What are your favorite external changes since losing 100 pounds?
My favorite external change has to be my face and neck. At around 300 pounds I was quite literally choking on my fat. I couldn’t breathe because it was pressing on my windpipe. I couldn’t lay down on my back because it was crushing. I missed my cheekbones, my collarbones, and my jawline. But, one year later, they’re back! And I love it.
How has your relationship with food changed?
I still love food, don’t get me wrong. Food and overeating will always be a struggle for me. I’ve learned the willpower to say no, however. I manage my diet through MyFitnessPal. I definitely count calories; for me, it’s the only way. I also say no to carbs. They make me feel sluggish and bloated. I eat protein, fat, and vegetables, which are my sole source of carbohydrates. It’s worked well for me.
What are your go-to quick and easy meal(s) when you’re tired or short on time?
Eggs, eggs, eggs! You can top and egg with pretty much anything, but my favorite is guacamole. If I’m on the go, sometimes I’ll take hardboiled eggs and some cheese, like string cheese.
How has your relationship with exercise changed? I’ve always been an active person, despite my lifelong struggle with weight. Growing up I was a swimmer, and that took up a lot of my time. In college I got into running and biking. The only time I really haven’t been active was when I was gaining all that weight. Now, physical activity is part of my life again. It’s my hobby, and it’s what I do when I’m bored or stressed. I like solo workouts, although recently I’ve been forcing myself to take classes to expand my horizons. My favorite is boot camp. I also really love high-intensity workouts that get my heart rate up. The harder the better. It’s probably why I sleep so well! I occasionally lift, but my true love is cardio. I used to use a fitbit but took it off because knowing the exact numbers was hindering my progress. It made me obsess, which in turn led to overworking myself. Now I just estimate my calorie burn from the readout on the machines and call it a day. It’s much less stressful for me, and works better.
How do you motivate yourself to stay active when you are stressed and short on time?
Well, since working out is how I relieve stress, that’s not really an issue! If I’m short on time I’ll wake up earlier to make it to the gym. Sometimes there’s just nothing you can do, though, and I’ve come to learn that sometimes taking a day off isn’t the worst thing in the world. I have a tendency to overdo everything, so this is actually progress for me!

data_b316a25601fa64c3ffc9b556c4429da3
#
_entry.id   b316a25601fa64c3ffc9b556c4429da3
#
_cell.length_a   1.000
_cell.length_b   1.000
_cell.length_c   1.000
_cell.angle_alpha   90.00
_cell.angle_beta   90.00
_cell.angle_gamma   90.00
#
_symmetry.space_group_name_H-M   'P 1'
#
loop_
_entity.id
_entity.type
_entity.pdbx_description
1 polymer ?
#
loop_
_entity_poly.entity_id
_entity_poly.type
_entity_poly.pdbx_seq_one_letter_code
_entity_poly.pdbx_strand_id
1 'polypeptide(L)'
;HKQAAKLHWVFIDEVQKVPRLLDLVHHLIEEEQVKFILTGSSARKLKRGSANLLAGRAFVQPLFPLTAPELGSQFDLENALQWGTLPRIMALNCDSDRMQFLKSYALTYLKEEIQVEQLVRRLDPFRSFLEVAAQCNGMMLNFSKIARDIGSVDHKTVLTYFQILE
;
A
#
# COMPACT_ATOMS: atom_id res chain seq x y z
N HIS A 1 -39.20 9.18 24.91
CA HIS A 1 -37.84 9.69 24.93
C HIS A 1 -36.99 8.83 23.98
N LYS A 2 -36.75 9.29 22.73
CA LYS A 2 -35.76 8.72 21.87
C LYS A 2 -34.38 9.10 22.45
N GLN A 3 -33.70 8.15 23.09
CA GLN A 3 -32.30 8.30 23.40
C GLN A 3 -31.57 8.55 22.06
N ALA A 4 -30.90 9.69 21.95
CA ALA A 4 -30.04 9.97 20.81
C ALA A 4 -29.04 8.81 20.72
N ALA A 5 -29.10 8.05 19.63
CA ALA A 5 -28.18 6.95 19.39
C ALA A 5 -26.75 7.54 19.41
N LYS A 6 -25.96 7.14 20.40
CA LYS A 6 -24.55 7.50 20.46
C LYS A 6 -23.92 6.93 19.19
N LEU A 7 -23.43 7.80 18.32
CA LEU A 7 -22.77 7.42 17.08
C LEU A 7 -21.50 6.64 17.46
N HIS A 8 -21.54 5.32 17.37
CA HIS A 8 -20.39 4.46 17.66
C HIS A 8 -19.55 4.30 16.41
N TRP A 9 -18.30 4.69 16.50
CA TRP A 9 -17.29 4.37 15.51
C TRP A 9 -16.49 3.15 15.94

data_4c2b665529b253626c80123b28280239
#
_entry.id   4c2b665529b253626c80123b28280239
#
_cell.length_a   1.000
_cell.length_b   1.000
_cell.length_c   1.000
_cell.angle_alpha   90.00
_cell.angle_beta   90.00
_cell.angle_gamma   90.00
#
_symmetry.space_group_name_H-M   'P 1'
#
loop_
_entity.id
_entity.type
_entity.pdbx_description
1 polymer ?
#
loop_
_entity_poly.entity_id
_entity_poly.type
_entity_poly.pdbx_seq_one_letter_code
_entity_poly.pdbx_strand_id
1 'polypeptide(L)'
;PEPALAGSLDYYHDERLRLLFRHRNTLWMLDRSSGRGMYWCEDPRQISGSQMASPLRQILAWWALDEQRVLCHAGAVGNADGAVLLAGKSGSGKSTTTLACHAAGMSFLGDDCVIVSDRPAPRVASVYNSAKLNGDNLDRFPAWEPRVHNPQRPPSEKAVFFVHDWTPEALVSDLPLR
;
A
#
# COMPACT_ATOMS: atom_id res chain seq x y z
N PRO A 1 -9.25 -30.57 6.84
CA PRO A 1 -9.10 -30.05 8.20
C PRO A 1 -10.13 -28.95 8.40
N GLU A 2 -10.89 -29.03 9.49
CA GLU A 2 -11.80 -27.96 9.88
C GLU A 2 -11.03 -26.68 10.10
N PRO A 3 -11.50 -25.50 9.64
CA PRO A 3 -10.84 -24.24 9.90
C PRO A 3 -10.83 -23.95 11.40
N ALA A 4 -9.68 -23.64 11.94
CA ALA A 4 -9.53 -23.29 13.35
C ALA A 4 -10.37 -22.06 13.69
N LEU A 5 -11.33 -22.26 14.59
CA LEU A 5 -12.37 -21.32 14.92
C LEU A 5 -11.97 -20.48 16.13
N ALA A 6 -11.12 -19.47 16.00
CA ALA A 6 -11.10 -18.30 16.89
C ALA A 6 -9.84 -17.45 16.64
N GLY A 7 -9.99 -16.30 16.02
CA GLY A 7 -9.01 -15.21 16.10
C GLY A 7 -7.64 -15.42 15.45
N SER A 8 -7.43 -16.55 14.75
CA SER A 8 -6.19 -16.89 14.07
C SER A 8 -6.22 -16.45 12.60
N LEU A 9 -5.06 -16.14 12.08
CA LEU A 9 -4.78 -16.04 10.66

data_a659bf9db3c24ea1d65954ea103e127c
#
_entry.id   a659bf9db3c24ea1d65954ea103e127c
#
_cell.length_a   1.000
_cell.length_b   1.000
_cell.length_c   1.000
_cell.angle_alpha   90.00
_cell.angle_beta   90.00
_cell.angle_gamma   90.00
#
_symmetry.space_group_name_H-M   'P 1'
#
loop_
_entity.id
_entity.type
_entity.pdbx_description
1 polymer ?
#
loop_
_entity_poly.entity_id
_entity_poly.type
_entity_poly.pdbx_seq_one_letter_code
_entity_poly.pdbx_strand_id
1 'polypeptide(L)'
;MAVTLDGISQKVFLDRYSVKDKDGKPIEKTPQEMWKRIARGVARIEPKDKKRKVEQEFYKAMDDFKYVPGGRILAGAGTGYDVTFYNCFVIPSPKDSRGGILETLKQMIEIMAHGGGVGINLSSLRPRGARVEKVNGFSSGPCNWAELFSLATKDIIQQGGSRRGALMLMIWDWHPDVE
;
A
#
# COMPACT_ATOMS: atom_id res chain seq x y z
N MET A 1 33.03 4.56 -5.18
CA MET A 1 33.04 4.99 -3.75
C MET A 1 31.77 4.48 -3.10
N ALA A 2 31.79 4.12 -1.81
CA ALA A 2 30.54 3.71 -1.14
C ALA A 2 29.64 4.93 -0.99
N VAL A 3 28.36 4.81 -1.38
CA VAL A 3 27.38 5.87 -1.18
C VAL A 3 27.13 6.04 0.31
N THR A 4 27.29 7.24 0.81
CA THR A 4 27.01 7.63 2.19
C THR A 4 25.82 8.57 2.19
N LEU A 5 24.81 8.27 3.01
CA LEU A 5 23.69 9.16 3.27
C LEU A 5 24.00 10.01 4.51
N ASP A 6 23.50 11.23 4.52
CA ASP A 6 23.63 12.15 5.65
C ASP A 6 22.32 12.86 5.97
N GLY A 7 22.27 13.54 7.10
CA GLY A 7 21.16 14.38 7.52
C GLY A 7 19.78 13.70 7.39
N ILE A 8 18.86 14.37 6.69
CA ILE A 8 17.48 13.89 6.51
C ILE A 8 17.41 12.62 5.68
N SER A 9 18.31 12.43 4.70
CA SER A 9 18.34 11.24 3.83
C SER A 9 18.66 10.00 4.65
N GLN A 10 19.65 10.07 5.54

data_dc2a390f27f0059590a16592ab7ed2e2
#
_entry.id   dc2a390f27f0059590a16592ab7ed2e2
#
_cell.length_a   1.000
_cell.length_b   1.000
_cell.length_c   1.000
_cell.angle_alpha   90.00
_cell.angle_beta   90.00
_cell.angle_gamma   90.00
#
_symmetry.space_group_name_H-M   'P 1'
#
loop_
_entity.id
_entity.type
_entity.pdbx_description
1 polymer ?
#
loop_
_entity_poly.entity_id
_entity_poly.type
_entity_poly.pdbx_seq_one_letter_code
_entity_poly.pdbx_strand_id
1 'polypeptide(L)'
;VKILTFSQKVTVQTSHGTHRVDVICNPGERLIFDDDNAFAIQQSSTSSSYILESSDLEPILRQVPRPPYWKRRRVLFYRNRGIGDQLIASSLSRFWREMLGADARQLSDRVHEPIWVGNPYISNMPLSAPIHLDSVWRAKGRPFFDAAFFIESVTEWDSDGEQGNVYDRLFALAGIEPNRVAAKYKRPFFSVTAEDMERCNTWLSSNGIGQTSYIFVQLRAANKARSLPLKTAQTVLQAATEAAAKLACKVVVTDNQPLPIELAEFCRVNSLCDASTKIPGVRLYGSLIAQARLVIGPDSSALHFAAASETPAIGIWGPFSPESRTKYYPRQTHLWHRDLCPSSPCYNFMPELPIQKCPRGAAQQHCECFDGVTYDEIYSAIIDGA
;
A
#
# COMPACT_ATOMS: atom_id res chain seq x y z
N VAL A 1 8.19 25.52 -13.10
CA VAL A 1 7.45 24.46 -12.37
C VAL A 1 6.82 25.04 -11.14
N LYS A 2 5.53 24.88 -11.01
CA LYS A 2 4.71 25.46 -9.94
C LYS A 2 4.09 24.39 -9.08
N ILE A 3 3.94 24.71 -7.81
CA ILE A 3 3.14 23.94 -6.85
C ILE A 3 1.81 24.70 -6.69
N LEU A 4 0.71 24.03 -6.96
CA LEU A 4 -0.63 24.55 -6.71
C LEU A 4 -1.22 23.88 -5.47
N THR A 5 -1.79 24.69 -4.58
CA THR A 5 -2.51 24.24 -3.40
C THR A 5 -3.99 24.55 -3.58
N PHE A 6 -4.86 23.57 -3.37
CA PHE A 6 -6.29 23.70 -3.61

How have your relationships with people changed since losing 100 pounds
My relationships have changed immensely. The whole world treats you differently. People in my apartment building used to be so rude to me, but now they’re all smiles. On the subway, as a big girl, people give you dirty looks because you take up so much room on the seats. I remember distinctly one time a man literally sat on me and shoved me into the poles cursing. I was humiliated. I also used to get looks of terror from people sitting down when I would eye the seat next to them. I know they were thinking they were about to get crushed. Now there are no strange looks. Even better, I don’t even need to sit anymore. Before I would experience so much pain in my knees and feet even standing 20 minutes, but now it’s an afterthought.
What are your current goals?
I don’t have an exact number in mind, since after going through the ups and downs my body is completely different than it used to be. I’ll tentatively say 145 lbs, or a size 8. I’ll know when I get there! I’m definitely still losing though.
Anything else you want to share with others in the weightloss community?
Be strong! Stick it out! Don’t give up! No matter how daunting it seems, don’t quit. Focus on one day at a time, and you will get through it. The pain and struggle of losing weight is NOTHING compared to the pain and struggle of obesity. If I can do this, so can you.
Where can we find you online?
You can follow my journey on Instagram! My username is @bear_gets_skinny.
You are such an inspiration. I will do this. I will succeed this time. I am currently a size 22, I weigh 280 and would love to lose at least 100lbs. Thank you for sharing.
Thank you for sharing your story. Inspiring!
I feel like a paragraph in this story is missing. It goes from (graf 6) her saying that she ruined her metabolism to (graf 7) where she talks about maintaining the changes. The whole bit about the actual changes she made to lose the weight is missing. I did get from the q&a that she used MyFitnessPal and is low-to-no carb. Congrats either way